In the shadow of the crisis in negotiations with the Palestinians, and at the height of the storm about the conviction of former Prime Minister Ehud Olmert, a dramatic decision was made in Jerusalem. This decision could bring about the collapse of the diplomatic process that’s hanging by a thread. The decision made on March 27 by Jerusalem’s District Planning and Building Committee makes the tender published several days later for the construction of 708 housing units in the city’s Gilo neighborhood look like a confidence-building measure.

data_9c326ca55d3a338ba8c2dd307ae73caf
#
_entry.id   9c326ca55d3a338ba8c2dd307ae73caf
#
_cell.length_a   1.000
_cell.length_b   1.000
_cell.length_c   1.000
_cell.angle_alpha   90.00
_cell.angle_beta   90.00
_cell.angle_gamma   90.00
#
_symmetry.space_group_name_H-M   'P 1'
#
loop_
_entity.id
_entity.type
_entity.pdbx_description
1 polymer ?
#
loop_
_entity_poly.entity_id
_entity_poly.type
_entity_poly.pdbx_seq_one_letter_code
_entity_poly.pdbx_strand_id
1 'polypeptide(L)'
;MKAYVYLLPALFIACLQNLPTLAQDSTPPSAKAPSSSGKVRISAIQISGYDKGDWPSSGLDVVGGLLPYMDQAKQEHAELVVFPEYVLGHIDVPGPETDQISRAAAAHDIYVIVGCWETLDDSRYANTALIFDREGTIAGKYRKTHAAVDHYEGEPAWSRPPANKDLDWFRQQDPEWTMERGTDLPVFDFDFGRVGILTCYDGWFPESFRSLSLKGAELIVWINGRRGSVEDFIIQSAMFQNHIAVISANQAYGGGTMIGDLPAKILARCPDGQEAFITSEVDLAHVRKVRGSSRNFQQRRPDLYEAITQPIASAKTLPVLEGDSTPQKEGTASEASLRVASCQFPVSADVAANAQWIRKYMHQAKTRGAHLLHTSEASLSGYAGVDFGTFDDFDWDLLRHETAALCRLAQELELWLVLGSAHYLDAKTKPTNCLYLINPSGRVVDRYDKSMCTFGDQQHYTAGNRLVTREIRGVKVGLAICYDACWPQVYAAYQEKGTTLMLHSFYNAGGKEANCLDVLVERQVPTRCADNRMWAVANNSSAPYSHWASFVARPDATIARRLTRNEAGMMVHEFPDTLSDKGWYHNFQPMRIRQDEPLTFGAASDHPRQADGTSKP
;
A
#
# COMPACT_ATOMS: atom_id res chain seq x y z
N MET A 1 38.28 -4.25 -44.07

The committee gave a settlers’ organization permission to erect a grandiose edifice in the upper part of the Arab Silwan neighborhood, adjacent to the walls of the Old City — in the heart of one of the most explosive sites in the world. A narrow road is the only dividing line between the complex, designed to serve as a “visitor center” for the El’ad Association and the Israel Nature and Parks Authority, and the Temple Mount, or Haram al-Sharif. Despite the fact that since the days of the British mandate, through the zoning plans drawn up under Israeli rule, the city’s planning principles forbade new construction within 75 meters (250 feet) of the wall, the committee approved a massive, tall building within 20 meters (65 feet) of the wall.